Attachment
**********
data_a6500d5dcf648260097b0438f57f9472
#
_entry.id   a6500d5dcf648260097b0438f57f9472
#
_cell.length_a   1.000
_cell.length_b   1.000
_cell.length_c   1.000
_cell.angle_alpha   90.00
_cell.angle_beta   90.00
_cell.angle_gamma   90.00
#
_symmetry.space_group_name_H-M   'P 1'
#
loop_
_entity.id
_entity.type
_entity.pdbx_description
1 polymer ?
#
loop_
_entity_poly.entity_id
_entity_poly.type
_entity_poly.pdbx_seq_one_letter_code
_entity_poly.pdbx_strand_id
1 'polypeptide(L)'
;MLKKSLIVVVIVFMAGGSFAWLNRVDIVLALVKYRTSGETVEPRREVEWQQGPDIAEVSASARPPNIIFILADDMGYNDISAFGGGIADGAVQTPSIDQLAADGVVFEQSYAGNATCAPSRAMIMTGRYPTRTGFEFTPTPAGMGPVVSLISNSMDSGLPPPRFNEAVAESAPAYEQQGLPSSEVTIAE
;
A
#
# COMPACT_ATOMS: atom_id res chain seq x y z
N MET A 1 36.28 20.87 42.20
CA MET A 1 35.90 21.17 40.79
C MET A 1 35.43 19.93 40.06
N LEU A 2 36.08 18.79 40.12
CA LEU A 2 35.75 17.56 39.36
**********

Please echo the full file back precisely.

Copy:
data_a6500d5dcf648260097b0438f57f9472
#
_entry.id   a6500d5dcf648260097b0438f57f9472
#
_cell.length_a   1.000
_cell.length_b   1.000
_cell.length_c   1.000
_cell.angle_alpha   90.00
_cell.angle_beta   90.00
_cell.angle_gamma   90.00
#
_symmetry.space_group_name_H-M   'P 1'
#
loop_
_entity.id
_entity.type
_entity.pdbx_description
1 polymer ?
#
loop_
_entity_poly.entity_id
_entity_poly.type
_entity_poly.pdbx_seq_one_letter_code
_entity_poly.pdbx_strand_id
1 'polypeptide(L)'
;MLKKSLIVVVIVFMAGGSFAWLNRVDIVLALVKYRTSGETVEPRREVEWQQGPDIAEVSASARPPNIIFILADDMGYNDISAFGGGIADGAVQTPSIDQLAADGVVFEQSYAGNATCAPSRAMIMTGRYPTRTGFEFTPTPAGMGPVVSLISNSMDSGLPPPRFNEAVAESAPAYEQQGLPSSEVTIAE
;
A
#
# COMPACT_ATOMS: atom_id res chain seq x y z
N MET A 1 36.28 20.87 42.20
CA MET A 1 35.90 21.17 40.79
C MET A 1 35.43 19.93 40.06
N LEU A 2 36.08 18.79 40.12
CA LEU A 2 35.75 17.56 39.36